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Courses for Horses (and Riders too) By J. Harris Anderson North American Field Hunter Championship The first human to climb onto the back of a horse A “field hunter” is a horse. While the skills of the created a revolution in transportation. The second person riding that horse certainly play a significant person to do so created competition. role in how well the animal does, the “champiWhose horse runs faster? Jumps higher? Looks onship” goes to the horse, not the rider. That pedannicer? Behaves better? Which rider is more skillful? tic distinction notwithstanding, in common parlance The most elegant? The bravest? the rider is cited as the “winner” more often than not. The drive to show off the talents of horse and One benefit of notching a win in this event is rider has spawned a plethora of competitive events that such an accolade on the horse’s resume can throughout the world of equestrian sports, several boost the animal’s price tag should the owner wish to just within the hunt community alone. We thought it sell. The rider’s market value, however, is not so might be helpful for our readers if we provided a influenced. brief description of a few of the more common conThe North American Field Hunter tests. The criteria for inclusion in our list are that at Championship is, as the name implies, open to all least a significant portion of the action occurs outside across the US and Canada. (Yes, we know “North a ring and the horses and riders have a hunt affiliaAmerica” includes Mexico, but our good neighbor to tion. the south is sadly bereft of recognized hunt clubs.) Hunter Pairs (or Pace) These events are most commonly held in the spring, Pairs participating in a Hunter Pace can compete for either fast time over In reality, the fixed location for the championship fences or optimum time over fences or on the flat. Richard Clay photo. finals in Virginia at Middleburg’s Glenwood Park as hunt season is winding down or has ended, but results in a heavy concentration of participants from the Mid-Atlantic region, preferably before horses have been let down too long after the final “Going Home” although some enthusiasts are likely to haul in from more distant locales. has been blown. Sponsored by the various hunts in a given area, one objective, This event is much more structured than the local Hunter Paces (or Pairs). besides good sport and camaraderie, is to raise money for the club. Entry fees are Entrants pay to ride with four Virginia hunts during the week before the champicharged and unless the organizers spend too much on prizes and stocking the bar, onship finals. (This year’s entry fee was $250; not a bad deal compared to what a few shekels may end up in the club’s coffers. four individual caps would cost.) Mounted judges ride along and select those A course is laid out across the country, typically a jumping line over huntdeemed worthy of competing in the championship finals on Sunday. Riders selectstyle obstacles and an optional flat course. A map is prepared and made available ed early in the week have the option to continue hunting for the remainder of the a few days before the event. Riders are encouraged to visit the site, pick up a map, week but are not required to do so. The fourth and final hunt is scheduled for and walk the course (at times a challenging undertaking if there are stream crossThursday so all contestants, both riders and horses, have two days off to rest up ings involved; tall waterproof boots are advised). and prepare for the Big Day. (This assumes the weather and ground conditions A pair of riders, preferably masters or staff, take a timed spin around the cooperate, which is not always the case, as was seen this year when it was necescourse, attempting to maintain a reasonable “hunter pace.” The result is the optisary to schedule trial hunts on both Friday and Saturday.) mum time, which the competitors try to match but which is kept as a closely guarded secret until after all the riders have finished. The pair that comes closest The finalists then compete over a hunter course designed to test the horses’ to the optimum time wins, and the placings then proceed down the line based on manners and hunting abilities. (Note: It does not say anything about testing the rideach team’s relative proximity to the mystery time. Ribbons are often given out ers’ skills.) This consists of a mock hunt, led by a field master, who takes the field down to fifth or sixth place. into the hunt country surrounding Glenwood Park and then back to the racecourse To vary the options, there are categories for fast time adult; adult optimum where the finalists are narrowed down once again and required to negotiate a over fences; adult/junior optimum over fences; and adults, juniors, or adult/junior handy hunter course for the championship title. They might be asked to dismount optimum on the flat. and re-mount from a log, unlatch a gate and close it from horseback, or trot over Preregistration may be required to be eligible for prizes, ribbons, and series a fallen tree. The judges ask the riders to show each horse’s different hunting points, although post entries may be allowed at the club’s discretion. If so, post skills, and after these individual tasks are completed, a champion is chosen. entries will likely be considered hors concours, out of the competition. Horses are Trophies are awarded for Field Hunter Champion, Reserve Champion, Best to have been “fairly hunted” to be eligible, meaning they have gone out with an Turned Out, Most Suitable, and Sportsmanship. A $2,500 cash prize is awarded to organized hunt for a minimum number of outings during the previous season as the Field Hunter Champion’s Hunt by The Bonnie Family certified by a master. Riders represent their hunt clubs, although mixed pairs are This competition was created in 1989 to honor the memory of Mrs. Theodora allowed and not uncommon. A. Randolph, Master of the Piedmont Fox Hounds for over 40 years and grandWhere there are enough hunt clubs in close proximity, such as in Northern mother of Shelby Bonnie, current joint-MFH of Piedmont. (See pages 12-13 for Virginia, these events are combined into a series in which riders earn points for Betsy Burke Parker’s report and Janet Hitchen’s photos of this year’s winners.) awards at the end of the season. Now, is it “Hunter Pace” or “Hunter Pairs”? This seems to be a suit-yourself matter. Both versions are correct to a degree, but under closer scrutiny each has its deficiency. True, the object is, for the most part, to come closest to the predetermined, unrevealed “hunt pace.” Unless you’re competing in the “fast time” category where the “pace” be damned, dig in your heels, and let ’er rip. (Of course, for some clubs that is the typical pace.) As for “Pairs,” yes, it’s mostly teams of two riders competing as a unit. But a third rider may sometimes be allowed to tag along. Or maybe a fourth. And a trainer may shepherd an entire troupe of juniors for schooling purposes, although such a group would likely not be considered among the competitors. Regardless of what you call them, these events are a fun option for low-pressure competition. It’s a chance to ride across lovely hunt country at a steady pace, Many hunt-related competitions require the finalists to negotiate a Handy Hunter course. This opting for either the jumping or flat course to suit your preference, or going at a includes a variety of natural-style jumps (coops, stone walls, hay bales, log piles, etc.) as well as Grand National gallop if there’s a “fast time” option and that’s your style. There other challenges such as opening/closing a gate, ponying a horse, or, as seen here, dropping a rail are no big money prizes nor major prestigious awards, but there’s sure to be a tailand then taking the jump. Richard Clay photo. gate afterward where everyone can swap lies and have a good time.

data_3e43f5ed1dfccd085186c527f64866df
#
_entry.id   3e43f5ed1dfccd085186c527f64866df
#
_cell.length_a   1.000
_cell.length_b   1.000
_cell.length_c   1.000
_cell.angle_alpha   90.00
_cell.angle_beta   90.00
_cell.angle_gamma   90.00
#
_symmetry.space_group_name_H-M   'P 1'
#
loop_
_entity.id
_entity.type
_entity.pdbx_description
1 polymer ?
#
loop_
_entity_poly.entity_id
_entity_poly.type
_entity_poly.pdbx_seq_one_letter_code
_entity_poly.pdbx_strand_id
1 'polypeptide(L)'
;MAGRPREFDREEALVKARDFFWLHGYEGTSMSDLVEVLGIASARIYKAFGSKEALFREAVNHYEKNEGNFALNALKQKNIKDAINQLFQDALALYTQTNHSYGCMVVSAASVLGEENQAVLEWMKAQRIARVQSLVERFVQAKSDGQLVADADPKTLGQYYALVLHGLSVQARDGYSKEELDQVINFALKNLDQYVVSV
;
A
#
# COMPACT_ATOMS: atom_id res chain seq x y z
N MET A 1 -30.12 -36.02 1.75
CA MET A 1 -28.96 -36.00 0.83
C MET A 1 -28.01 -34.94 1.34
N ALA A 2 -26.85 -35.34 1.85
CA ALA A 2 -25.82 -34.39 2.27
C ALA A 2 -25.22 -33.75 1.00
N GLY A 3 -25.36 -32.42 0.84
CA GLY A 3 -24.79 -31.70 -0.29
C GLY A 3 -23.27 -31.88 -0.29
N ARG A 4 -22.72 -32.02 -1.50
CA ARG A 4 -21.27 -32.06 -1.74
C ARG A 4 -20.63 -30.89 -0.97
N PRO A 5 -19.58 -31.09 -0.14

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Junior North American Field Hunter Championship Quoting from “This event is designed for junior riders, 18 and under, on foxhunting ponies or appropriate hunting horses.” The stated goal is to focus on “the junior rider and their pony or horse; the foxhunting mount and its proper turnout is important, but their suitability for the young rider is foremost. We hope the children, the future of our hunts, will come out for…a great day of hunting, meet new friends, see new country, and realize how important our countryside is and do their best to protect it for their future generations… There will be four to five hunts in each region [a Northern Region with meets in Maryland and Pennsylvania and a Southern Region in Virginia] where you can qualify. We try different hunts every year. Judges will be present at each of these meets and those children qualifying will be invited to the finals.” There are both hilltopper and first flight divisions, with the first The Junior North American Field Hunter Championship fight group divided between 12 is designed for junior riders, 18 and under, on foxhunting ponies or appropriate hunting horses. and under and 13 and over. As the Richard Clay photo. juniors would be unable to skip a week of school for several straight days of hunting – although many would doubtless be happy to do so given the option – the qualifying meets are mostly held on Saturdays and spread out over several weeks. A convenient holiday, such as Columbus Day, also allows for a Monday meet when possible. This year’s schedule began on September 17th and concludes with the finals on Sunday, November 4th, at the Radnor Hunt, PA. Virginia Field Hunter Championship The Virginia version of a field hunter championship, usually held in early to mid November, differs from its North American cousin in three ways. First, it’s an invitational event. The masters of Virginia hunts are invited to nominate two members to compete. No trials to qualify, but no open registration either. With 27 recognized hunts in the Old Dominion (plus a farmers pack or two whose members may participate), a good sized field can be raised even with the limit of two riders per club. Second, the day may include a live hunt. Rather than a mock hunt or attempts to match an imagined hunt pace, the hosting hunt has the option to cast hounds and, hopefully, provide a brief bit of sport for the judges to make their marks under actual hunting conditions. Third, the hosting duties rotate yearly based on the results. The hunt whose rider won is accorded the privilege of hosting the following year. Other elements of the competition are similar to the broader field hunter championships. The day begins with the judging of Best Turned Out and a hack on the flat. Following the hunt, whether mock or live, finalists are announced who then must negotiate a handy hunter course. Spectators gather to watch and cheer on their favorites. Some masters have been known to do so in a state of double-mindedness. Surely, they wish to see their club honored by a member’s horse earning first place. But along with the thrill of victory comes the burden of planning and hosting the next year’s event. Maybe second place would be okay. Orange County Hounds Team Chase The Orange County Hounds variation on our theme is an adaptation of the English team chase. It’s akin to a Hunter Pace/Pair, with some elements of Handy Hunter, and a few original twists. Competitors must belong to an organized hunt (recognized, registered, farmers pack, etc.) and while a team can be made up of riders from different clubs, they must ride under a single team name. (Some catchy monikers have been created to meet that requirement.) The day begins with Hilltopper Pairs, suitable for children or hilltopper adults, who compete over an infield course of 13 fences, 2’4” to 2’6”. Next comes Limited Hunters, teams of three to four riders who ride out over a 1½-mile course featuring 15 fences at 3’. The program describes this class as suitable “For junior riders (age 16 or younger), first year hunters, young horses, and/or riders of any